Multimodal Language and Cognition

Multimodal Language and Cognition research group


Scientific Mission

Our research group’s mission is to understand the complex architecture of our human language faculty by looking beyond the spoken or written modalities through which language can be expressed, that is by also taking into account the visible bodily aspects of language and communication and how they are used in embodied and situated contexts.  

We investigate the ways language is expressed through multiple modalities, such as visual (e.g., gestures used by hearing communities and sign languages created by Deaf Communities) and auditory (speech) modalities, as a novel window to understand what they reveal about our language faculty and its neural, cognitive and social foundations. 

We particularly focus on how multimodal approach to language enhances our understanding of

  • Processing: Cognitive and neural substrate of language and its processing mechanisms (e.g., prediction, lexical access, integration, compositionality, link to action, perception and memory).
  • Interaction: How language is used to manage social and interactive coordination such as in dialogue.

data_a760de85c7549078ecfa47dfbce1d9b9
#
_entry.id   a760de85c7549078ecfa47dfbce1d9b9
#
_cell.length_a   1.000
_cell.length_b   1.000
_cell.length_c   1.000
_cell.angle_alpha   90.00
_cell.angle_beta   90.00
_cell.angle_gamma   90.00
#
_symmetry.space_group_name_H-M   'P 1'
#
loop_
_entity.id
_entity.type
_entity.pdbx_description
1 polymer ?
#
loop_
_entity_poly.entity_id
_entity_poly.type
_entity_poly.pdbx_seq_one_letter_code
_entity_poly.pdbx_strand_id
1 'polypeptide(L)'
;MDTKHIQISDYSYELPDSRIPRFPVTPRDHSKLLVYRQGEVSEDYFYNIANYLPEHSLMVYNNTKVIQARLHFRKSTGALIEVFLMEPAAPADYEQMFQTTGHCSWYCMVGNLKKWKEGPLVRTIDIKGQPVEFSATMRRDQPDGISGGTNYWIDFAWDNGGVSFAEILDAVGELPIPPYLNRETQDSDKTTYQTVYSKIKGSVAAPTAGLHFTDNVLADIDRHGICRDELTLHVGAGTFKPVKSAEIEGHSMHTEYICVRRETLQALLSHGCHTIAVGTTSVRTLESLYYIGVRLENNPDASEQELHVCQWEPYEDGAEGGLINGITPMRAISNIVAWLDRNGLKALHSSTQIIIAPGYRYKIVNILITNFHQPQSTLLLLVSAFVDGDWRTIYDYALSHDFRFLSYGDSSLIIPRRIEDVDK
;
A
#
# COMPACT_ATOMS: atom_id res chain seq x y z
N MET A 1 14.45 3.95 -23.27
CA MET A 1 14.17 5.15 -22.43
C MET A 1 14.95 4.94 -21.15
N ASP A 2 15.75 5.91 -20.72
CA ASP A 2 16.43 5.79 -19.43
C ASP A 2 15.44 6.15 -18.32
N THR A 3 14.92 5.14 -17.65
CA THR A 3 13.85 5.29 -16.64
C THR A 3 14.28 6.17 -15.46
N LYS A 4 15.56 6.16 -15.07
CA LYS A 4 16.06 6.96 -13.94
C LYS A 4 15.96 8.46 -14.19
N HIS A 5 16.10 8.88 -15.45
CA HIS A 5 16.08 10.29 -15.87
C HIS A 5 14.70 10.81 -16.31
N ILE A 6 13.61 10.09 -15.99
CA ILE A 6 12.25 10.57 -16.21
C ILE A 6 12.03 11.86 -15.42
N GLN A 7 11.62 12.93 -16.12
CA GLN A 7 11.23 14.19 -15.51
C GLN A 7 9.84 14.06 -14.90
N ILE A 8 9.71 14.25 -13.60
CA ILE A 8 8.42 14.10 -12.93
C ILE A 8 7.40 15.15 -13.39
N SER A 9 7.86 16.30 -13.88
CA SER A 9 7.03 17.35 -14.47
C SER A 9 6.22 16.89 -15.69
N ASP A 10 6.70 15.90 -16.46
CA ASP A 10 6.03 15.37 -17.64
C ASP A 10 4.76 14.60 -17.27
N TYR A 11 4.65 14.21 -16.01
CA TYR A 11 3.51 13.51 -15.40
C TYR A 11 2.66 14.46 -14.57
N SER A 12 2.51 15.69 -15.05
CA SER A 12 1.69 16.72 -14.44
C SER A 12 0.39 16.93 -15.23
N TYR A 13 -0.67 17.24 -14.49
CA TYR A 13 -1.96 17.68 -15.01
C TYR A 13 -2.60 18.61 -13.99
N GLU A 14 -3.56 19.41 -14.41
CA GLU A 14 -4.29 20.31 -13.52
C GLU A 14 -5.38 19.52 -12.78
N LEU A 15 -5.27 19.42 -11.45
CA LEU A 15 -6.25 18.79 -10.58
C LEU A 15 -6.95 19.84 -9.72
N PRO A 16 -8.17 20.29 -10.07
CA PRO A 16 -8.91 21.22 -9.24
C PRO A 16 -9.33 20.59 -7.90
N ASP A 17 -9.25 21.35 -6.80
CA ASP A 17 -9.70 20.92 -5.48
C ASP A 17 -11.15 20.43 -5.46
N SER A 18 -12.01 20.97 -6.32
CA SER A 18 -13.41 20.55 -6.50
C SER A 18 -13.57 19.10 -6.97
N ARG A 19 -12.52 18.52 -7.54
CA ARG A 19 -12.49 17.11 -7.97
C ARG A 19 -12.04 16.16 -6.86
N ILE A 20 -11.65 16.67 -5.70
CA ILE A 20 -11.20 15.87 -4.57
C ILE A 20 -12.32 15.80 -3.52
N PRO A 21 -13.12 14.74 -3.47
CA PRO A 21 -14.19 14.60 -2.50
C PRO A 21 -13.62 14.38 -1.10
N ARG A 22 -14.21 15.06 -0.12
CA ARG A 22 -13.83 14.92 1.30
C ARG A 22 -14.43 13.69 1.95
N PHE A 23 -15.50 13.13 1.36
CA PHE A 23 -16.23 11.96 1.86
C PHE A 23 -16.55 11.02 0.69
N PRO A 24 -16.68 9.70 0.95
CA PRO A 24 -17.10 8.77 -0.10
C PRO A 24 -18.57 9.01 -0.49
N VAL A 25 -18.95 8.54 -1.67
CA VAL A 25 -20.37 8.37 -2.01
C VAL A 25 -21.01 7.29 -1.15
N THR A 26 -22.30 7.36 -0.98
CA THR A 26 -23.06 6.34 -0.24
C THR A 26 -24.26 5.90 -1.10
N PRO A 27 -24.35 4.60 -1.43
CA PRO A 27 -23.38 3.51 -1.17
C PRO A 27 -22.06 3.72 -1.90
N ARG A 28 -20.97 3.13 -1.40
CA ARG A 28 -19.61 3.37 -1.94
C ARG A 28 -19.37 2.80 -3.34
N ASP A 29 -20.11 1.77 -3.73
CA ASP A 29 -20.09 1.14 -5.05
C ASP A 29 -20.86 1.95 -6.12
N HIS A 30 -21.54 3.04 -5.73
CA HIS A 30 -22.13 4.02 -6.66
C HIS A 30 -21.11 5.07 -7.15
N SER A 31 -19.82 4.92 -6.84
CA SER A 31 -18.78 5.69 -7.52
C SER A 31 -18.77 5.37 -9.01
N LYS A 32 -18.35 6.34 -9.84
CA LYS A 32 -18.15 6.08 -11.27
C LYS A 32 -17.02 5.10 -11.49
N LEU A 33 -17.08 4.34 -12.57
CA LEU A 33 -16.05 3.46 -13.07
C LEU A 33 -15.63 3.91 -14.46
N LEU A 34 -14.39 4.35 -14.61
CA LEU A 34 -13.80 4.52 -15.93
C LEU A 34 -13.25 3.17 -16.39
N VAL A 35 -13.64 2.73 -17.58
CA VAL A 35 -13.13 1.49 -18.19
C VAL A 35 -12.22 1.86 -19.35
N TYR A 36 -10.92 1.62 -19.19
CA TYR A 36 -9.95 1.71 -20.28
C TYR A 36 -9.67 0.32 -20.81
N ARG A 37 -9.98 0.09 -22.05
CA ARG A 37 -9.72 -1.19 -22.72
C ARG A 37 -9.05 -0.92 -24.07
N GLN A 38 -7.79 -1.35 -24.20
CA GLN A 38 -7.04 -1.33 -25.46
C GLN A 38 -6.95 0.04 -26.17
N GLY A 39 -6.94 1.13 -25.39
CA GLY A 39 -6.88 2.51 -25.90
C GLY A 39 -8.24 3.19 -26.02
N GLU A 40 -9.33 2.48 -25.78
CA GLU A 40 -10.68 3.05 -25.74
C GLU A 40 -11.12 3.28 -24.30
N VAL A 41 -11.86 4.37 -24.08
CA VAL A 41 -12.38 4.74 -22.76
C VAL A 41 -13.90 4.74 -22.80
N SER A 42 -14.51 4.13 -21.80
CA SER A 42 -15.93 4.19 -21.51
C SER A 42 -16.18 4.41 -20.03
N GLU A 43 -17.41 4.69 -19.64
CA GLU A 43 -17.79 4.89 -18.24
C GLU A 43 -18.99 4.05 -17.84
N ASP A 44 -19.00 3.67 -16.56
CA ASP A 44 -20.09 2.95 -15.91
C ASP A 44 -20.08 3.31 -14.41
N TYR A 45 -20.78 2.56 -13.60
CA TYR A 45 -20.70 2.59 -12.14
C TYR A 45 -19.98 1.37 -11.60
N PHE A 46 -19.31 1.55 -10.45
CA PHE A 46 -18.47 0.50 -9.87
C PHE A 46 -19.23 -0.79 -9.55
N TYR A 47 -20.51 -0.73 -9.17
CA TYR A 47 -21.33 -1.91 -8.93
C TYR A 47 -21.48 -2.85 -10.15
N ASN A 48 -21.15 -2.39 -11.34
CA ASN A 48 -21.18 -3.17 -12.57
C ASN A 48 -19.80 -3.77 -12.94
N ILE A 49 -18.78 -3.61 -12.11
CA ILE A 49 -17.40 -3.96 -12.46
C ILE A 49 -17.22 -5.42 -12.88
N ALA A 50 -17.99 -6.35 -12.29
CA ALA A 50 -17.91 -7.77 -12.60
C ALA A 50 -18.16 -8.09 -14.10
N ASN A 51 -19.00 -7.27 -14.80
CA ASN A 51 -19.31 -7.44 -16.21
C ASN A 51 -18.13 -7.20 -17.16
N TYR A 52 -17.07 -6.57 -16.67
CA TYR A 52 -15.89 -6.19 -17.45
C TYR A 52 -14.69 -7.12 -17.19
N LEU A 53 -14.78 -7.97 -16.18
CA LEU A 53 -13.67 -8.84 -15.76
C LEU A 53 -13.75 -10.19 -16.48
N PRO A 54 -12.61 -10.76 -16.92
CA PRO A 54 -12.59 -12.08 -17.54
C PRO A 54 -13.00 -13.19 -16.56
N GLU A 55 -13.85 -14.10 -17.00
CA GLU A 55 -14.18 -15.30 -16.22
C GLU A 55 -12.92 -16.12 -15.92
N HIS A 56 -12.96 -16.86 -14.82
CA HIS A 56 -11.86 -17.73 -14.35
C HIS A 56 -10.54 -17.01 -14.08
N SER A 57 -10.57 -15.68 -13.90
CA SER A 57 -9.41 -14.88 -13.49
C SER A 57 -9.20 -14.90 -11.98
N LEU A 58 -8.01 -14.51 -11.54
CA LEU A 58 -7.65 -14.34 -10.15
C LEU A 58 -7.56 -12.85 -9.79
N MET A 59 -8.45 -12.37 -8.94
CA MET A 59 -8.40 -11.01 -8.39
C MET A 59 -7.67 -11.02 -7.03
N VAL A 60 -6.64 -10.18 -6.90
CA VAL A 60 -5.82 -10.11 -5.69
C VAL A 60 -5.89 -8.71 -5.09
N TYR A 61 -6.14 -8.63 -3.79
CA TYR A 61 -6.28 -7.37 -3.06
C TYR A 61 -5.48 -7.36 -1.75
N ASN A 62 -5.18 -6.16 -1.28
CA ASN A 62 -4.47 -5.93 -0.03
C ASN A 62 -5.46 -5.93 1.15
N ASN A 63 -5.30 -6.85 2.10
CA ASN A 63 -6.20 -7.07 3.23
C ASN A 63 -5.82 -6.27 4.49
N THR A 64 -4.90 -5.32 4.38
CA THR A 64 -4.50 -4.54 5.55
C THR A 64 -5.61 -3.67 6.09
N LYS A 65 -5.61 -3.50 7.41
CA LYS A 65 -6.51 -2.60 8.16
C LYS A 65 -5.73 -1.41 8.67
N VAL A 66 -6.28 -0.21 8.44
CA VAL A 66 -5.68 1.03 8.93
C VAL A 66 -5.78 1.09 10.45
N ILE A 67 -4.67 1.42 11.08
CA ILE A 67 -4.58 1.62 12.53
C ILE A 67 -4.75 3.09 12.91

• Evolution and Emergence: How language evolved, adapts, and can emerge a-new when language is not accessible.
  • Learning Mechanisms: How language (spoken or signed) can be learned by children (as early and late L1) and adults (as L2).
  • Cross-Linguistic Diversity and (Bimodal) Bilingualism (e.g., Dutch/Turkish; signed/spoken languages)


Please visit our other webpage for particular projects under these themes and the Nijmegen Gesture Center for more updates.


We adopt a cross-linguistic and cross-cultural approach and conduct our studies in diverse spoken and signed languages to understand which aspects of multimodal language and cognition are universally shared (resilient) and which ones are prone to diversity and influence by contextual input (adaptive).

We primarily focus on semantic and cognitive domains of space, event, and action where bodily expressions might be best suited to reveal the interface between language, cognition and interaction.


We use multidisciplinary methods ranging from analyses of naturalistic multimodal interactions within and across cultures to controlled psycholinguistic and brain imaging experiments. 




Social Impact

We are committed to disseminating our research results to the public (educators, speech and language pathologists, audiologists, policy makers) in order to improve the language, communication, and cognition of populations who do not have ”full” access to speech, language, or communicative abilities (such as deaf children who do not have early access to language, the hearing impaired and aging populations, non-native users of language, and autistic individuals).

Advancing Human-Technology Relations

We aspire to:

Develop new technologies that will advance the study of multimodal communication using automated gesture and speech recognition techniques (Kinect, AI, Deep Machine Learning).

Enhance humans’ adaptation to interacting with new technologies (virtual and augmented realities, avatars. and robots) using multimodal modes of communication.



Asli Ozyurek

Research Group Leader
Multimodal Language and Cognition
+31 24 3521304
Asli [dot] Ozyurek [at] mpi [dot] nl

Share this page